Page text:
Mutations in a 69-bp region of the rpoB gene of Mycobacterium tuberculosis are associated with rifampin resistance (Rif) these have been detected with mycobacterial DNA extracted from bacterial suspensions or respiratory specimens that were acid-fast smear positive. We experimented with a strategy for the rapid detection of Rif in cerebrospinal fluid (CSF) samples. The strategy involves the amplification of the 69-bp region of rpoB by means of PCR and the identification of nucleotide mutations by single- strand conformation polymorphism (SSCP) analysis of the amplification products. Sixty-five CSF specimens collected from 29 patients (19 patients were coinfected with human immunodeficiency virus) with culture or autopsy- confirmed (22 patients) or highly probable (7 patients) tuberculosis of the central nervous system (CNS-TB) were processed. Amplified products suitable for evaluation by SSCP analysis were obtained from 37 CSF specimens from 25 subjects (86.2%). PCR-SSCP of CSF correctly identified the rifampin susceptibility phenotype of isolates from all 17 patients for whom the results of susceptibility tests carried out with strains cultured from CSF or respiratory samples were available. Moreover, this assay revealed the rifampin susceptibility genotype of isolates from the eight patients (three patients with culture-confirmed CNS-TB and five patients in whom CNS-TB was highly probable) for whom no susceptibility test results were available; the PCR-SSCP data obtained for these patients were concordant with the outcome after a standard antituberculosis treatment. The evolution of a mutation in the rpoB gene was documented in a patient during the course of treatment. PCR-SSCP analysis of CSF seems to be an efficacious method of predicting Rif and would reduce the time required for susceptibility testing from approximately 4 to 8 weeks to a few days.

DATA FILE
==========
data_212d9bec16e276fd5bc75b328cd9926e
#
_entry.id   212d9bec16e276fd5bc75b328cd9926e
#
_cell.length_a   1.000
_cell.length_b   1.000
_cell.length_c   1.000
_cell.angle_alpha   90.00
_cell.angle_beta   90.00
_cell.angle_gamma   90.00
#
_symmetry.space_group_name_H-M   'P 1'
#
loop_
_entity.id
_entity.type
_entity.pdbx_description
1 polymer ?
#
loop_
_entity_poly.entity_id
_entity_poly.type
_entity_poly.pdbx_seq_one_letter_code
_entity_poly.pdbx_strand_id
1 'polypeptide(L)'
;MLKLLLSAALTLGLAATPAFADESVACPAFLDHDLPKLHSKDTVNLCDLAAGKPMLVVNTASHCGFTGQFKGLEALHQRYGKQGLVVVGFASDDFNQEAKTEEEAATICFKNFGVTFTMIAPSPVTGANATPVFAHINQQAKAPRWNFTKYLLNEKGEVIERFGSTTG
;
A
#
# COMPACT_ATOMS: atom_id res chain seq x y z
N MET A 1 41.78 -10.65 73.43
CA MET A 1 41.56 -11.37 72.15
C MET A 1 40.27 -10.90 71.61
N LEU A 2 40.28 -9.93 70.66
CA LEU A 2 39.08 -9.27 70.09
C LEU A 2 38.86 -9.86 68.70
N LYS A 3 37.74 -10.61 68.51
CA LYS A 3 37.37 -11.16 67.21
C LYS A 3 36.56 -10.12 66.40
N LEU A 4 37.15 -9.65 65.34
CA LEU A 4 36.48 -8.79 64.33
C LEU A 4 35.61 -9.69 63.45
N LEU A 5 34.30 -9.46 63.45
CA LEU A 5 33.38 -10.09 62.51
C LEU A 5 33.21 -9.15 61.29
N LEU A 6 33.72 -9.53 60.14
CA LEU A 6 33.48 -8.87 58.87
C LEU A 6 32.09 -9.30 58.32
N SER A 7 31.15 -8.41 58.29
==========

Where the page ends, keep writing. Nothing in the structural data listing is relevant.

|Number of pages||5|
|Journal||Journal of Clinical Microbiology|
|Publication status||Published - Nov 1997|
ASJC Scopus subject areas
- Microbiology (medical)